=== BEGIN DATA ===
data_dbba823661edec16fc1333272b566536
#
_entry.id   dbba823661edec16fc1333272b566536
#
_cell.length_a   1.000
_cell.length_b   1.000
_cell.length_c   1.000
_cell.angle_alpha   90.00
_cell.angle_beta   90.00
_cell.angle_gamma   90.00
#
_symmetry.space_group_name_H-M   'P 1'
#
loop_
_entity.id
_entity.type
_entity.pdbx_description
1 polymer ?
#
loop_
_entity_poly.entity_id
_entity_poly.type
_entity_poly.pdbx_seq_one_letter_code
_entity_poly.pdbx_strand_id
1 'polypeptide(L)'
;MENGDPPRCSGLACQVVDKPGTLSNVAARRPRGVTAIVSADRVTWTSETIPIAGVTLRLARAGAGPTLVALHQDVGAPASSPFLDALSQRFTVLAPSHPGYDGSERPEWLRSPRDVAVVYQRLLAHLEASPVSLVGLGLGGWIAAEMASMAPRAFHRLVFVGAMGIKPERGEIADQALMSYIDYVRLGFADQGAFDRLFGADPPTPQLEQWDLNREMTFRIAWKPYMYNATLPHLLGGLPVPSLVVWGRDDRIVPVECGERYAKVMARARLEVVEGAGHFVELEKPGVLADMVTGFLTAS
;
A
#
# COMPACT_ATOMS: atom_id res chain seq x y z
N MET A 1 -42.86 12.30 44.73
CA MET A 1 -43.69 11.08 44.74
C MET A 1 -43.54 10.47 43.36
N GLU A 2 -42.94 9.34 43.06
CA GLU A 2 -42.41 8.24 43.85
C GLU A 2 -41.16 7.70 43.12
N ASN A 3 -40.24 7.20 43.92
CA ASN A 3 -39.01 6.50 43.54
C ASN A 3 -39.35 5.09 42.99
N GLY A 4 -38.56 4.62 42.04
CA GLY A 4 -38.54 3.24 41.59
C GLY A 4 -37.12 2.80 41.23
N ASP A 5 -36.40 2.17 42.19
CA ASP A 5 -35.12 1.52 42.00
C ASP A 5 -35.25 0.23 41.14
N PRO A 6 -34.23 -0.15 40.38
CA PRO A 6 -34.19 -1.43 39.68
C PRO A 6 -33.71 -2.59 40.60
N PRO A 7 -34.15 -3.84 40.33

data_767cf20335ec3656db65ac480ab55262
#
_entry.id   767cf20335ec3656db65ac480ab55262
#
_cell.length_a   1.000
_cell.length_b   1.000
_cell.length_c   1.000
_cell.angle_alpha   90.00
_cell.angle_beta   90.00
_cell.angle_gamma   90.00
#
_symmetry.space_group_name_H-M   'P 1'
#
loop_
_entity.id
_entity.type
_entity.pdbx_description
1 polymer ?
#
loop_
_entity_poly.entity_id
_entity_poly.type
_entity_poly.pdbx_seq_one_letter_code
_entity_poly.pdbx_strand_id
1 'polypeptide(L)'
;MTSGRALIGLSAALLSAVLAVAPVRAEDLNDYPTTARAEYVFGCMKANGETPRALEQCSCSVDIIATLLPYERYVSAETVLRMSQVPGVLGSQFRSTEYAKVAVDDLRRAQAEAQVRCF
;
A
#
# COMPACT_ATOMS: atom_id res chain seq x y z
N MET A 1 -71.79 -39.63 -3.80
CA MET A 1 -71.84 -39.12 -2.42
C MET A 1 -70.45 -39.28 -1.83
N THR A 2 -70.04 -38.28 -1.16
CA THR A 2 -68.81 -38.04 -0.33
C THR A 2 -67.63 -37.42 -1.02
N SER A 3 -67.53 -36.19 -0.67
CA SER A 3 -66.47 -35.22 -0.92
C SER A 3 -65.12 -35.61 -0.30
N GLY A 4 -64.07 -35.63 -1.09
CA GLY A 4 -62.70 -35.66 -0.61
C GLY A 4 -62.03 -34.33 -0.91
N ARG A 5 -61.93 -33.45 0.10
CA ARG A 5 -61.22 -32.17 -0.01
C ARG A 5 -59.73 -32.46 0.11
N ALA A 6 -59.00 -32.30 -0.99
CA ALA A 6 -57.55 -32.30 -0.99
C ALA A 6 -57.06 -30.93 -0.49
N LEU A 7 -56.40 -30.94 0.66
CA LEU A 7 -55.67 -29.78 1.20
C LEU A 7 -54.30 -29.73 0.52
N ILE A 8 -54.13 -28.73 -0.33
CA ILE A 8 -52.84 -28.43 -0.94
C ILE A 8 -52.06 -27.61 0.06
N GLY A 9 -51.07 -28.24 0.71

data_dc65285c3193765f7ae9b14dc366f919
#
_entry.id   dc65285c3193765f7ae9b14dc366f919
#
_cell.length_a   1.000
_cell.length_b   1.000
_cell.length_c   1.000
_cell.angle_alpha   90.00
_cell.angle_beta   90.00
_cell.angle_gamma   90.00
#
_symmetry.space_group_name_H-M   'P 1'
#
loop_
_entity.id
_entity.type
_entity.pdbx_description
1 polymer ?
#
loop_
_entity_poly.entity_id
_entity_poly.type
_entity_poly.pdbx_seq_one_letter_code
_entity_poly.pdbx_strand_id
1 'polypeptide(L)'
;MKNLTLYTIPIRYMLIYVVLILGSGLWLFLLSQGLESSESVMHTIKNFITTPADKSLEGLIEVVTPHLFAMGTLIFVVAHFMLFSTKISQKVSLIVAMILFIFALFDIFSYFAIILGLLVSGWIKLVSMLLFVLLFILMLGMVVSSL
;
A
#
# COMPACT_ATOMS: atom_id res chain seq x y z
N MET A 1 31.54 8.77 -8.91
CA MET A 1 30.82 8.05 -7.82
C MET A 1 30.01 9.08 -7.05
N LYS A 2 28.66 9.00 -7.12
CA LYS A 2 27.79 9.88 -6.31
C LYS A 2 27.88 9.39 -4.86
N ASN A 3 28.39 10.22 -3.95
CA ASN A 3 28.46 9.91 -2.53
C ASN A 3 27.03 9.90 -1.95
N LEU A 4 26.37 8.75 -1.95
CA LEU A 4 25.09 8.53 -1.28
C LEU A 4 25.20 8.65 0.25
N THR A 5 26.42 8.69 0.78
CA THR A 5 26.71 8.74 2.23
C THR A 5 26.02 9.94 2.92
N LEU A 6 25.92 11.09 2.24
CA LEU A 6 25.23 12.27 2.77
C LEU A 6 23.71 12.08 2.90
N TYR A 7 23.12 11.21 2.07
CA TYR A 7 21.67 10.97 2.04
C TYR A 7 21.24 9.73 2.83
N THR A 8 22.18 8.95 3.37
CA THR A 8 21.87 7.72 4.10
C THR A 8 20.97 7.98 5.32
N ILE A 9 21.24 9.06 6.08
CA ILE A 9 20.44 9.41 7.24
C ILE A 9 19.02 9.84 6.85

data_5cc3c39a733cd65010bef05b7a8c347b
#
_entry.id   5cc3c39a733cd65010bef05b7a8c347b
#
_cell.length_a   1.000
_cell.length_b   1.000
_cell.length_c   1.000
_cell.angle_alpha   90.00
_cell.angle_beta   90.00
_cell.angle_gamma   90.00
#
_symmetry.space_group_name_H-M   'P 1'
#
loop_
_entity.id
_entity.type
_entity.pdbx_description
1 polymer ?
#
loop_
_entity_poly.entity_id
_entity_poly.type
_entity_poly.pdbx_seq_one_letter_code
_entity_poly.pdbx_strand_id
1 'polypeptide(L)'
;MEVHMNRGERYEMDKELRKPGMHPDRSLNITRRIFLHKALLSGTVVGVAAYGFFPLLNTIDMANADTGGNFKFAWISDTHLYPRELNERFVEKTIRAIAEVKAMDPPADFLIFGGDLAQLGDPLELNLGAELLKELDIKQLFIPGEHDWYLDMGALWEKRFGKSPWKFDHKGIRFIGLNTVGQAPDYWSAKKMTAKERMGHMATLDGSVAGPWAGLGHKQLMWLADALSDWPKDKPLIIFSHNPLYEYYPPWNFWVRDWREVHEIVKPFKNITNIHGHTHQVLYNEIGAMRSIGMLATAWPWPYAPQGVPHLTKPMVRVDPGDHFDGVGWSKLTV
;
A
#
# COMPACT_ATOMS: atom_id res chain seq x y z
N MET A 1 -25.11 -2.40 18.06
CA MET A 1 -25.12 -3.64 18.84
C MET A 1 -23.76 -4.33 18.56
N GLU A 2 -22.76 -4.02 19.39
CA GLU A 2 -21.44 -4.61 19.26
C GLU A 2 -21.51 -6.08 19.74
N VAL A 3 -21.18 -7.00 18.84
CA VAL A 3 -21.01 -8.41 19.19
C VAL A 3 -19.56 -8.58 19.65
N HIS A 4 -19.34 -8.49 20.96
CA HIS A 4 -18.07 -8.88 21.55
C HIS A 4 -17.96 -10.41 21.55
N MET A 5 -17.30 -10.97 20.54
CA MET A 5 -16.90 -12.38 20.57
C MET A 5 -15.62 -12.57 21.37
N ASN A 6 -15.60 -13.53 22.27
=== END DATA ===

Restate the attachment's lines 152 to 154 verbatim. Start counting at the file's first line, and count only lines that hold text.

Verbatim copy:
C LEU A 6 23.71 12.08 2.90
N TYR A 7 23.12 11.21 2.07
CA TYR A 7 21.67 10.97 2.04